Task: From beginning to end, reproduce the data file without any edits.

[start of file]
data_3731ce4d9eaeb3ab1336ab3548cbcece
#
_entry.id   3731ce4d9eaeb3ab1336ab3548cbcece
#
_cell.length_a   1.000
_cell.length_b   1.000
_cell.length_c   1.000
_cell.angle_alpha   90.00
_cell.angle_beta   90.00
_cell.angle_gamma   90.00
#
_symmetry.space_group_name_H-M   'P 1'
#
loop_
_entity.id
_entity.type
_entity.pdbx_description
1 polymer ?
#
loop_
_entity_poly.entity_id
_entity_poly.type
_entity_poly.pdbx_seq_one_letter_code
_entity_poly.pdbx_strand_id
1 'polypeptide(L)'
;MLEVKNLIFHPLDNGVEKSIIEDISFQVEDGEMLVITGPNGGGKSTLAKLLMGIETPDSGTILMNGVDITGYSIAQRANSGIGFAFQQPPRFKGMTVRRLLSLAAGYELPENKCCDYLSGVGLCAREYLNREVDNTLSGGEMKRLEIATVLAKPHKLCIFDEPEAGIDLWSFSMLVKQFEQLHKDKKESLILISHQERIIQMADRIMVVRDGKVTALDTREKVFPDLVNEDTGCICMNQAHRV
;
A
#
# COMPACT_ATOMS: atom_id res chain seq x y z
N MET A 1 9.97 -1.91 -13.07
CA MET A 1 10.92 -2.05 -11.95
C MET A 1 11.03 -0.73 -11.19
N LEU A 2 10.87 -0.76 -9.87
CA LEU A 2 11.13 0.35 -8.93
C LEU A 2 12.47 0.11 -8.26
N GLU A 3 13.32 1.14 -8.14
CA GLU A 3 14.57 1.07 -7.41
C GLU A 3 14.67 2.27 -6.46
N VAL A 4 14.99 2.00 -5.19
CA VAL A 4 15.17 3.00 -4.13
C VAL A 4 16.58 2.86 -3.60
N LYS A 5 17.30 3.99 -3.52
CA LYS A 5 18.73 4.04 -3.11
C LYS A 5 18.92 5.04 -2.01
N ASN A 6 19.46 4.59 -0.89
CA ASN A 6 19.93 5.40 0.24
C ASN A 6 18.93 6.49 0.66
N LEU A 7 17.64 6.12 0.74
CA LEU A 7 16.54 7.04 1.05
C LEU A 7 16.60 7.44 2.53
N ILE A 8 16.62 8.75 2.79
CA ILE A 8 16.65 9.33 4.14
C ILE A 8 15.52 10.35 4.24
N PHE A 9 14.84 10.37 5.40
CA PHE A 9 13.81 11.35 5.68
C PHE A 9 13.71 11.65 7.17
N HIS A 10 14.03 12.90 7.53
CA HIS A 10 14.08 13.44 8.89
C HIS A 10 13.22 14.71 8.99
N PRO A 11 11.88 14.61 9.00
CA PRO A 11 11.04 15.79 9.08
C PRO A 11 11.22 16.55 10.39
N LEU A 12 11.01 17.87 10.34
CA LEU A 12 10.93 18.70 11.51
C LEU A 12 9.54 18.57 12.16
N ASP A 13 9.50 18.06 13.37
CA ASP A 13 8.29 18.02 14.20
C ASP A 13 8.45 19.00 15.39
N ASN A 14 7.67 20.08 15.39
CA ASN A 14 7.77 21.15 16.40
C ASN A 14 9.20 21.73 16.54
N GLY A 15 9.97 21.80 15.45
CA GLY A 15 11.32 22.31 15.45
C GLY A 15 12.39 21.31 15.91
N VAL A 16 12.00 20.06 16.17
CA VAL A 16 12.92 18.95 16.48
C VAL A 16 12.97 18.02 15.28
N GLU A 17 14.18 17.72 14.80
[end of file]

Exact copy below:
data_3731ce4d9eaeb3ab1336ab3548cbcece
#
_entry.id   3731ce4d9eaeb3ab1336ab3548cbcece
#
_cell.length_a   1.000
_cell.length_b   1.000
_cell.length_c   1.000
_cell.angle_alpha   90.00
_cell.angle_beta   90.00
_cell.angle_gamma   90.00
#
_symmetry.space_group_name_H-M   'P 1'
#
loop_
_entity.id
_entity.type
_entity.pdbx_description
1 polymer ?
#
loop_
_entity_poly.entity_id
_entity_poly.type
_entity_poly.pdbx_seq_one_letter_code
_entity_poly.pdbx_strand_id
1 'polypeptide(L)'
;MLEVKNLIFHPLDNGVEKSIIEDISFQVEDGEMLVITGPNGGGKSTLAKLLMGIETPDSGTILMNGVDITGYSIAQRANSGIGFAFQQPPRFKGMTVRRLLSLAAGYELPENKCCDYLSGVGLCAREYLNREVDNTLSGGEMKRLEIATVLAKPHKLCIFDEPEAGIDLWSFSMLVKQFEQLHKDKKESLILISHQERIIQMADRIMVVRDGKVTALDTREKVFPDLVNEDTGCICMNQAHRV
;
A
#
# COMPACT_ATOMS: atom_id res chain seq x y z
N MET A 1 9.97 -1.91 -13.07
CA MET A 1 10.92 -2.05 -11.95
C MET A 1 11.03 -0.73 -11.19
N LEU A 2 10.87 -0.76 -9.87
CA LEU A 2 11.13 0.35 -8.93
C LEU A 2 12.47 0.11 -8.26
N GLU A 3 13.32 1.14 -8.14
CA GLU A 3 14.57 1.07 -7.41
C GLU A 3 14.67 2.27 -6.46
N VAL A 4 14.99 2.00 -5.19
CA VAL A 4 15.17 3.00 -4.13
C VAL A 4 16.58 2.86 -3.60
N LYS A 5 17.30 3.99 -3.52
CA LYS A 5 18.73 4.04 -3.11
C LYS A 5 18.92 5.04 -2.01
N ASN A 6 19.46 4.59 -0.89
CA ASN A 6 19.93 5.40 0.24
C ASN A 6 18.93 6.49 0.66
N LEU A 7 17.64 6.12 0.74
CA LEU A 7 16.54 7.04 1.05
C LEU A 7 16.60 7.44 2.53
N ILE A 8 16.62 8.75 2.79
CA ILE A 8 16.65 9.33 4.14
C ILE A 8 15.52 10.35 4.24
N PHE A 9 14.84 10.37 5.40
CA PHE A 9 13.81 11.35 5.68
C PHE A 9 13.71 11.65 7.17
N HIS A 10 14.03 12.90 7.53
CA HIS A 10 14.08 13.44 8.89
C HIS A 10 13.22 14.71 8.99
N PRO A 11 11.88 14.61 9.00
CA PRO A 11 11.04 15.79 9.08
C PRO A 11 11.22 16.55 10.39
N LEU A 12 11.01 17.87 10.34
CA LEU A 12 10.93 18.70 11.51
C LEU A 12 9.54 18.57 12.16
N ASP A 13 9.50 18.06 13.37
CA ASP A 13 8.29 18.02 14.20
C ASP A 13 8.45 19.00 15.39
N ASN A 14 7.67 20.08 15.39
CA ASN A 14 7.77 21.15 16.40
C ASN A 14 9.20 21.73 16.54
N GLY A 15 9.97 21.80 15.45
CA GLY A 15 11.32 22.31 15.45
C GLY A 15 12.39 21.31 15.91
N VAL A 16 12.00 20.06 16.17
CA VAL A 16 12.92 18.95 16.48
C VAL A 16 12.97 18.02 15.28
N GLU A 17 14.18 17.72 14.80